The year has not started well for advocates of net neutrality, the idea that all data on the Internet should be treated equally, without discrimination. A US federal court struck down a key part of the Open Internet Order, a set of Federal Communications Commission (FCC) regulations meant to enforce neutrality.
Although the debate may appear tangential to South Africa, it has potentially huge consequences that go right to the core of our democracy. A new term has already been coined for the post-net neutral world — Internet 3.0. Yet, the concept of net neutrality is a rather fuzzy one and not understood by everyone in the same way. Indeed, the concept has evolved with the Internet itself.
Perhaps it is worth spending some time exploring what exactly net neutrality means. Also known as Internet freedom or Internet openness, net neutrality forbids telecommunications companies from blocking some websites or providing preferred priority to others. It prevents providers favouring one kind of traffic over another and guarantees that all traffic is treated equally.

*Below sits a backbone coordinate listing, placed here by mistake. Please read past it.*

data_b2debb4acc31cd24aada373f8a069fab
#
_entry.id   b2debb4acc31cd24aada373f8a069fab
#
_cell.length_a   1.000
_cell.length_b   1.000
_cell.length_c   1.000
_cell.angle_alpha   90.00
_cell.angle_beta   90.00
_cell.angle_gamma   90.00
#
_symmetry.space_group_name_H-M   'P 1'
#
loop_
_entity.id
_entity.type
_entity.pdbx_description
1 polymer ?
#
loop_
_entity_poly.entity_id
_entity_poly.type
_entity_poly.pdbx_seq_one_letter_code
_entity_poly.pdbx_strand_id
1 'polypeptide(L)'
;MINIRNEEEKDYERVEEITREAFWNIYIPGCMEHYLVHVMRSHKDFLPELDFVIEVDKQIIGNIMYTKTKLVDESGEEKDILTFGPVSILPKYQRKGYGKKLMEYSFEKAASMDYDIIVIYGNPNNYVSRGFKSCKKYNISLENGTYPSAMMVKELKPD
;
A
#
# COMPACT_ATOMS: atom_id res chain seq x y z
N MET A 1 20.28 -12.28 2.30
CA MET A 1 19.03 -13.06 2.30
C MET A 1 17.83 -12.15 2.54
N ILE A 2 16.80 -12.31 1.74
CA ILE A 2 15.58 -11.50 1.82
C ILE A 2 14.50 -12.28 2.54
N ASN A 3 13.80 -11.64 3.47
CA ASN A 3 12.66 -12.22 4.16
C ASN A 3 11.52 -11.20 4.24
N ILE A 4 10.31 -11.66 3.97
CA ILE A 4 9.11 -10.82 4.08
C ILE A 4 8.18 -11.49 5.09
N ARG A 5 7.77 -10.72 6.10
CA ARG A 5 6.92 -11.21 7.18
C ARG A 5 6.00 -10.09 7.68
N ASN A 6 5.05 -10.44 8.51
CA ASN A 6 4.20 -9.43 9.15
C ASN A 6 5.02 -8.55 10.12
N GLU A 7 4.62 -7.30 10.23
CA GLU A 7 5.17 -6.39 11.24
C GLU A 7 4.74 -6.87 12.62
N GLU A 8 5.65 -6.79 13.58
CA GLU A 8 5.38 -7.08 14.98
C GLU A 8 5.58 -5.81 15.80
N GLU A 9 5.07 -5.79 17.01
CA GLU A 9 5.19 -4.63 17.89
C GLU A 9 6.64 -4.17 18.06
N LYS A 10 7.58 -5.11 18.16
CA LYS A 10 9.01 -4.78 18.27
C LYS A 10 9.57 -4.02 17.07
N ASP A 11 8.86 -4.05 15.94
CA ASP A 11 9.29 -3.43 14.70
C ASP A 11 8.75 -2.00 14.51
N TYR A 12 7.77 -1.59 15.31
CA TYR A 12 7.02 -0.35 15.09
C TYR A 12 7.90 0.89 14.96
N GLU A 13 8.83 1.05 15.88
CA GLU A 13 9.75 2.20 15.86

Given that media in all its forms will be increasingly delivered “online”, we had better understand the issues. There will likely not be an announcement of Internet 3.0. Instead, we will know it is entrenched when the cellphone company to which we subscribe makes an offer on something like the following terms:
Sign up for our X gigabyte plan and with it you will get a free subscription to Y media group’s news service and Z media group’s video/music streaming service and, what’s more, accessing these won’t count towards your monthly data bundle limit.
The genesis of the recent US federal court decision was in 2008 when the FCC found that Comcast, a cable company, had violated net neutrality rules by slowing BitTorrent traffic. The argument in the US is that, without net neutrality, telecoms companies could pick their preferred content partners and subsidise the data costs for that content, thereby making it much harder for new entrants and stifling not only innovation but also free expression.
For example, in the absence of net neutrality, it would have been possible for MySpace to have special arrangements with phone companies to block Facebook or Google. The potential impact on freedom of expression should be obvious.